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Vietnam Rebounds After Sting from Demise of US-led Trade Pact


FILE - Laborers work at a garment factory in Bac Giang province, near Hanoi, Vietnam, Oct. 21, 2015.

Stronger ties with European and other Asian countries and an increase in foreign investment have helped Vietnam’s export-reliant economy rebound from a freeze of the massive Trans- Pacific Partnership trade deal earlier this year, analysts said.

The Southeast Asian country, one of 12 in the partnership better known as TPP, was jolted briefly when U.S. President Donald Trump pulled his country out of the pact in January, saying it was bad for American workers.

The TPP would have cut import tariffs on Vietnamese goods shipped to the United States, Japan and other developed markets. Exports equaled more than 90 percent of the $202 billion Vietnamese economy last year.

FILE - Workers coat potteries with enamel in a factory in Bat Trang village, Hanoi, Vietnam.
FILE - Workers coat potteries with enamel in a factory in Bat Trang village, Hanoi, Vietnam.

“When that time came, we weren’t really sure how things were going to affect the country,” said Oscar Mussons, senior associate with the Dezan Shira & Associates business consultancy in Ho Chi Minh City. He said he believed back in January that American firms at least might decide against factory investments in the country . “But to be honest that [uncertainty] really only lasted for a couple of weeks,” he said.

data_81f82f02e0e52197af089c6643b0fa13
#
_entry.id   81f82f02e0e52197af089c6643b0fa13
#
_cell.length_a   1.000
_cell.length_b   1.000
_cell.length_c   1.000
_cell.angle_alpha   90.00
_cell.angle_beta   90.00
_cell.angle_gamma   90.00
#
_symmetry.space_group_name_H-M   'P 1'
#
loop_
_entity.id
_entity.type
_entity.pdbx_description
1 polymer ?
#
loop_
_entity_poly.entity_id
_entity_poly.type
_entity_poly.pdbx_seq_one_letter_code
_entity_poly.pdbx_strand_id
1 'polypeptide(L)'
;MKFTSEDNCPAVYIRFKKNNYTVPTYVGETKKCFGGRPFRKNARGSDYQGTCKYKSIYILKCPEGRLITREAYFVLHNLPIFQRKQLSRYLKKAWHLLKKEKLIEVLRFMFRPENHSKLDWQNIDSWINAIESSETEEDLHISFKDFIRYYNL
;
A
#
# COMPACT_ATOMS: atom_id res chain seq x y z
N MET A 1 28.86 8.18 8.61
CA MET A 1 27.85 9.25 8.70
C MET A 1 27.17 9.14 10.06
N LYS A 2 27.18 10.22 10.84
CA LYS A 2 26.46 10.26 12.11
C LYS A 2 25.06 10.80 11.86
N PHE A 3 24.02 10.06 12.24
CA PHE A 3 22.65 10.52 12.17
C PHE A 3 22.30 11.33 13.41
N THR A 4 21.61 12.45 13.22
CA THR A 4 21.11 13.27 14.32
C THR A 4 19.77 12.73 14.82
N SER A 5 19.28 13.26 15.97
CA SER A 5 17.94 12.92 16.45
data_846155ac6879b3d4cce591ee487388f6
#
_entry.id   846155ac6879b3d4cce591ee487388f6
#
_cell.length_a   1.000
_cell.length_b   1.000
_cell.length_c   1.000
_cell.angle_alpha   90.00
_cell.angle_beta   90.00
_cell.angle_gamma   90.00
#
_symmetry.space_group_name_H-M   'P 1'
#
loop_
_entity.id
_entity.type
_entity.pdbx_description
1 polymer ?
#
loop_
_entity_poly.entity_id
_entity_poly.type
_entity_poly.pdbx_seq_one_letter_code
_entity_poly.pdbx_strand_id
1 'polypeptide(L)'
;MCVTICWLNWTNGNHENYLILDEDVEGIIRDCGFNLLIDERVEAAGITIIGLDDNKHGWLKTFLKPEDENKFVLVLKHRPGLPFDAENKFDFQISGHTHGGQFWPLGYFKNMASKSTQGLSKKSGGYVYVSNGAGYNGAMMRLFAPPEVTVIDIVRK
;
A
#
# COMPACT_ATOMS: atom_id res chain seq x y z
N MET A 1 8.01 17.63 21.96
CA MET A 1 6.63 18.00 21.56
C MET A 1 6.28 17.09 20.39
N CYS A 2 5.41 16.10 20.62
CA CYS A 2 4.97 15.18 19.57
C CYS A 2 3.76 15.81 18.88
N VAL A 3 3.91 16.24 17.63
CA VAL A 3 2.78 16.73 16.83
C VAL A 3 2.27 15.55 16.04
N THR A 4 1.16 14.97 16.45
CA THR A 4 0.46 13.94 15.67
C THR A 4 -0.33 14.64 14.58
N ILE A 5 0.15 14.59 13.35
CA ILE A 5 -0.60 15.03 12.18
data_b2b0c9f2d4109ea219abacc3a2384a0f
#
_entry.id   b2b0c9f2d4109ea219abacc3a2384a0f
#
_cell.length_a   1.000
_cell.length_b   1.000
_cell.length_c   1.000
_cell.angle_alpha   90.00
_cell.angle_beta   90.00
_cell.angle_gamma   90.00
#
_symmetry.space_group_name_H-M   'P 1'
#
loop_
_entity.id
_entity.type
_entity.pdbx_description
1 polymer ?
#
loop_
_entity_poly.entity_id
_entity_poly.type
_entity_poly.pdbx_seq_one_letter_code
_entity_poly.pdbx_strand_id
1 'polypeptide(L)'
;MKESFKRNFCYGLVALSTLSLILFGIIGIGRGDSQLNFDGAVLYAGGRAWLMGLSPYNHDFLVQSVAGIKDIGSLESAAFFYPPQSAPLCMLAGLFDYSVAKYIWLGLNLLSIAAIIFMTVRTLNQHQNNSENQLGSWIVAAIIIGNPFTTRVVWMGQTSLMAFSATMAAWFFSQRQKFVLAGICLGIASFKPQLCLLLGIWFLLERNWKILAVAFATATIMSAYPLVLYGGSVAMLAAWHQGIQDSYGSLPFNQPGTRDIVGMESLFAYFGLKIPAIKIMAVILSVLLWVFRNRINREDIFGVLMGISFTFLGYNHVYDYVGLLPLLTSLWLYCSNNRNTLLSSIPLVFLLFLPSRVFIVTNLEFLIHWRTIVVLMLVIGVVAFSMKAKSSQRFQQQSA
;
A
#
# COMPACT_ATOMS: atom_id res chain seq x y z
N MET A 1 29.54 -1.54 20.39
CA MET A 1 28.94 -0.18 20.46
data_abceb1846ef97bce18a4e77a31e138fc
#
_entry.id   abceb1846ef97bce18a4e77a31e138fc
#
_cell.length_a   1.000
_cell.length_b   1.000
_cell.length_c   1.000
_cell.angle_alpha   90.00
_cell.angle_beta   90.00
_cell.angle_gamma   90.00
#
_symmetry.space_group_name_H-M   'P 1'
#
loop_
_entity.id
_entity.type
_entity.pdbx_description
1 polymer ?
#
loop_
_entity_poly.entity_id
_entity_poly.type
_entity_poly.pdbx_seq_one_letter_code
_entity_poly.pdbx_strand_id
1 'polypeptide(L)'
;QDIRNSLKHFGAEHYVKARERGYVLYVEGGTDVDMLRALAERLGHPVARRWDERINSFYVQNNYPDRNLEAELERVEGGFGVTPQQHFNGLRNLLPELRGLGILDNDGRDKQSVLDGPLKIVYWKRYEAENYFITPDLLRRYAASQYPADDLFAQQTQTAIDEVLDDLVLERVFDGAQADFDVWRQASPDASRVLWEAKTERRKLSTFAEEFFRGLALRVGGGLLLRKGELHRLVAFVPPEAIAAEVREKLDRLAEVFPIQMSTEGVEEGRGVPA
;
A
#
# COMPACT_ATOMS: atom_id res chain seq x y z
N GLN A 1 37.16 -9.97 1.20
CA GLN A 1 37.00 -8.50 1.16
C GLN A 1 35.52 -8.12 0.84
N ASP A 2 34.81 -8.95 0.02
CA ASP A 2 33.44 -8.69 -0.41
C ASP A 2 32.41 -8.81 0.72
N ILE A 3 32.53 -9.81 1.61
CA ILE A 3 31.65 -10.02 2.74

Officials saw it coming

Vietnamese leaders began factoring in a mothballed TPP after Trump was elected in November. Since then, they have pushed countries in Europe for early ratification of a European Union free trade pact that was signed in 2015. They're also talking to India, China and peers in Southeast Asia.

Vietnam has opened further to tourists from its main trading partner, China, since last year, bringing in 2.2 million arrivals from January through July.

FILE - A tourist walks past a clothes shop in Hanoi, Oct. 3, 2014.
FILE - A tourist walks past a clothes shop in Hanoi, Oct. 3, 2014.

The TPP itself may be revived, too. Japan indicated at a meeting in Hanoi in May it would try to bring back the deal without U.S. membership.

Economic liberalization at home has brought in new foreign investors even without trade deals. Direct investment rose nine percent last year to $15.8 billion, as Vietnamese media project more growth this year. Foreign firms, including Intel and Samsung Electronics, have sited Vietnam for its cheap labor and land.

“Vietnam has been playing their cards pretty well,” Mussons said. “They’ve been able to reinforce their trading agreements with other countries. They’ve been trying to make their best to get closer to their neighbors.”

Growth sustains, post-TPP

Exports are growing along with domestic consumption, while inflation is “not an issue,” said Fiachra MacCana, research head at the stock brokerage firm Ho Chi Minh City Securities. He expects economic growth to hold around six to 6.5 percent during the next five to 10 years. That level of growth would outpace most of Asia.